Brest (or Brisk – its historical Jewish name) is mentioned in the Primary Chronicle – written history of Kievan Rus’ from about 850 to 1110, considered to be a fundamental source in the history of Eastern Slavs. That fact declares Brest as one of the oldest cities in Belarus. Its geographical situation caused multiple change of state affiliation. The history of Brest’s Jewish community takes an important place in the history of the city itself.

History of the Jewish community :

In the beginning of the 12th century Jews, persecuted by the Germans, were allowed to settle in the lands of Wladzislaw I, then king of Poland. Brest was situated within those territories. Jewish settlers, accustomed to German pronouncing, called the city Brisk.
Local aldermans quickly learned to use the ability of Jews to succeed in craftsmanship and trading to improve the city’s infrastructures and its trading and economical relations. Local population was preconceived about the Jewish “newcomers”. Despite that, Jews of the city could pray in synagogues and live an active social and religious lifestyle within centuries. There were 3.175 Jews in the community as of 1766. Rabbis and teachers of that-period yeshivas were known as authors of Talmud comments, law resolutions and different religious comments as well.

The synagogue and Jewish cemetery were destroyed during the Brest fortress construction in 1832. The Big Choral Synagogue was built 29 years after, there were yeshivas and heders functioning legally.
Unfortunately, 1905 was overshadowed by multiple pogroms.
Between two wars, Jews of the city have built several synagogues, educational centres, teaching both in Hebrew and Yiddish. The Wartburg colony – 12 wooden buildings – was built in 1925.

The Jewish community ceased to exist under Nazi occupation during the WWII. Jews were persecuted and placed into a ghetto. Nearly 34.000 of them were executed

Places of interest :

·         The Brest Fortress – worldwide famous fortress that was one of significant battlefields in WWII, although founded back in 19th century. There are several Jewish tombstones at the northern gate of the fortress that remained from the period of Jewish cemetery that was situated nearby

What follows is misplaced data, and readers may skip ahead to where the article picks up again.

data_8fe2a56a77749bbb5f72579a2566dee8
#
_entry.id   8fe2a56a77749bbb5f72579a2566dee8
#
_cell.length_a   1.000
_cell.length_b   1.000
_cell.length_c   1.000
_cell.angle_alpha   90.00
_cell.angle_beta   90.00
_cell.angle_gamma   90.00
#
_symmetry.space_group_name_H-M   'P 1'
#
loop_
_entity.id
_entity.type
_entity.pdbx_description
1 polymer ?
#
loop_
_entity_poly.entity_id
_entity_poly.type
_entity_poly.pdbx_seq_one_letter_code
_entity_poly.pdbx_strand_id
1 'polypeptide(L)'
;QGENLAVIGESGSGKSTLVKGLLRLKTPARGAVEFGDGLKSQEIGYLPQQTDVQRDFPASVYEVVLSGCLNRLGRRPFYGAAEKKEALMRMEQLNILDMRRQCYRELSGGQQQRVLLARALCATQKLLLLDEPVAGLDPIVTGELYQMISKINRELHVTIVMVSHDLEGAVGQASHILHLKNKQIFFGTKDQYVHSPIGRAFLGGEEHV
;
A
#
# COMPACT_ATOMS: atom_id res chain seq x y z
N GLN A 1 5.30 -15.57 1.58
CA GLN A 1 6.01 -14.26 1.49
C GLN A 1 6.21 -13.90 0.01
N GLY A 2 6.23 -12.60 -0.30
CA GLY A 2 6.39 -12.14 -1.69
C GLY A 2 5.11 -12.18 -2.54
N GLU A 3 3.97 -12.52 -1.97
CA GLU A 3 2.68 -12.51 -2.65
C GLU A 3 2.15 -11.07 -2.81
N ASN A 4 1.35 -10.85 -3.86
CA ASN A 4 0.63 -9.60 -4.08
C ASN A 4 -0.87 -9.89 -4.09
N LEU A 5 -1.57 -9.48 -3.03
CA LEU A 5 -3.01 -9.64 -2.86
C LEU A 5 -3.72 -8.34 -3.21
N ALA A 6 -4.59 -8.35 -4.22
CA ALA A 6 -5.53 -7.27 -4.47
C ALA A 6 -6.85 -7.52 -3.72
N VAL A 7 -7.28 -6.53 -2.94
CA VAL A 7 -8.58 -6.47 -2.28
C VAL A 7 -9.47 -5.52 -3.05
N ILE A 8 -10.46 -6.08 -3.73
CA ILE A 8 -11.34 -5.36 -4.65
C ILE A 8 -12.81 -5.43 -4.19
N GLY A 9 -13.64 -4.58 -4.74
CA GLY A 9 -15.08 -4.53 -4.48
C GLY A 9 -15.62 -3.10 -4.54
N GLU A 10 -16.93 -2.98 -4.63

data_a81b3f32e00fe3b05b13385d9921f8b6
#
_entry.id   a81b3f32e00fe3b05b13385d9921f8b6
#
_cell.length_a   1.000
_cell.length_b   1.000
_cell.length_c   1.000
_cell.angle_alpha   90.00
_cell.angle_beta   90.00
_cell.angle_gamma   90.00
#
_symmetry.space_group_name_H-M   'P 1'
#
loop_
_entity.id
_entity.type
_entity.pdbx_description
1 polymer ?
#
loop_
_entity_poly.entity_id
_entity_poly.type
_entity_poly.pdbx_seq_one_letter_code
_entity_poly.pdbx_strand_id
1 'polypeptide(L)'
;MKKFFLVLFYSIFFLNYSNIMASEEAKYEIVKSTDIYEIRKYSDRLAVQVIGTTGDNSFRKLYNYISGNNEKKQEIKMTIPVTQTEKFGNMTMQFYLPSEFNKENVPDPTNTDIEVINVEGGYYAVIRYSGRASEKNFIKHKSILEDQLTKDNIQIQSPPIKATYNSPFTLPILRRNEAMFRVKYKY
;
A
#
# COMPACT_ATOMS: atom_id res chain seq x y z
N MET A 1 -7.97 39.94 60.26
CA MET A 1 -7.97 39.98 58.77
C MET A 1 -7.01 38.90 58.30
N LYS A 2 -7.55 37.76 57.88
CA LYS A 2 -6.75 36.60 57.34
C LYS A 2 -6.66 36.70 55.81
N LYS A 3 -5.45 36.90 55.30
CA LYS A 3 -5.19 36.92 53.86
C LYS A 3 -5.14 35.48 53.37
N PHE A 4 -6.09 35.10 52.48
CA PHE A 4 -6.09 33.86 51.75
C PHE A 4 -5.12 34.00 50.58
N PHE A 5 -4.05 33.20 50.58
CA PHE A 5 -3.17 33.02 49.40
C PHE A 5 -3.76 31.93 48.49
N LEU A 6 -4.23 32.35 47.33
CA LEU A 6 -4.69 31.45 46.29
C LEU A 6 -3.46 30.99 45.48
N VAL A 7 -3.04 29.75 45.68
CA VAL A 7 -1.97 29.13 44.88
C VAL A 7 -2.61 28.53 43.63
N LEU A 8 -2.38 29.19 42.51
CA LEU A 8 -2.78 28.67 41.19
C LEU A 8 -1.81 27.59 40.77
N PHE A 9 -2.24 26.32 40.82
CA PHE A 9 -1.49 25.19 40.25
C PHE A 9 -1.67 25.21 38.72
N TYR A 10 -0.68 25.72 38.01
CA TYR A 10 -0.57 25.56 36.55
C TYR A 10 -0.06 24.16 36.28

·         The “Jews of Brest” museum that tells the history of the community through the years. There are three museum halls for three different periods. Pink is for pre-war history, grey hall tells the story of the community during the Holocaust, while the last, light-green hall is about the history of modern community. The museum also contains a number of historical artifacts, including Torah scrolls and books from the 19th century

·         Memorial stone to honour the 34.000 victims of the ghetto at Kuibyshev St.

Notable residents :

·         Menachem Begin – Israeli politician, the Prime Minister of the state, the Nobel Prize laureate

·         Louis Grunberg – American composer

·         Jan Lebenstein – Polish painter

·         Isser Yehuda Unterman – Ashkenazi Chief Rabbi of Israel (1964-72)

·         Haim Soloveychik – the “Brisk Rabbi”, founder of an original Talmud commenting way

·         Isador Fried – American composer

·         David Dubinsky – American labor union figure

The community nowadays :

There are several Jewish organisations active, including the “Brisk” center, and the Belarusian Jewish Union, as well as a branch of “Holocaust” – an international educational and research center. Two Jewish communities are developing as well. There are negotiations to rebuild some venues of the Wartburg colony.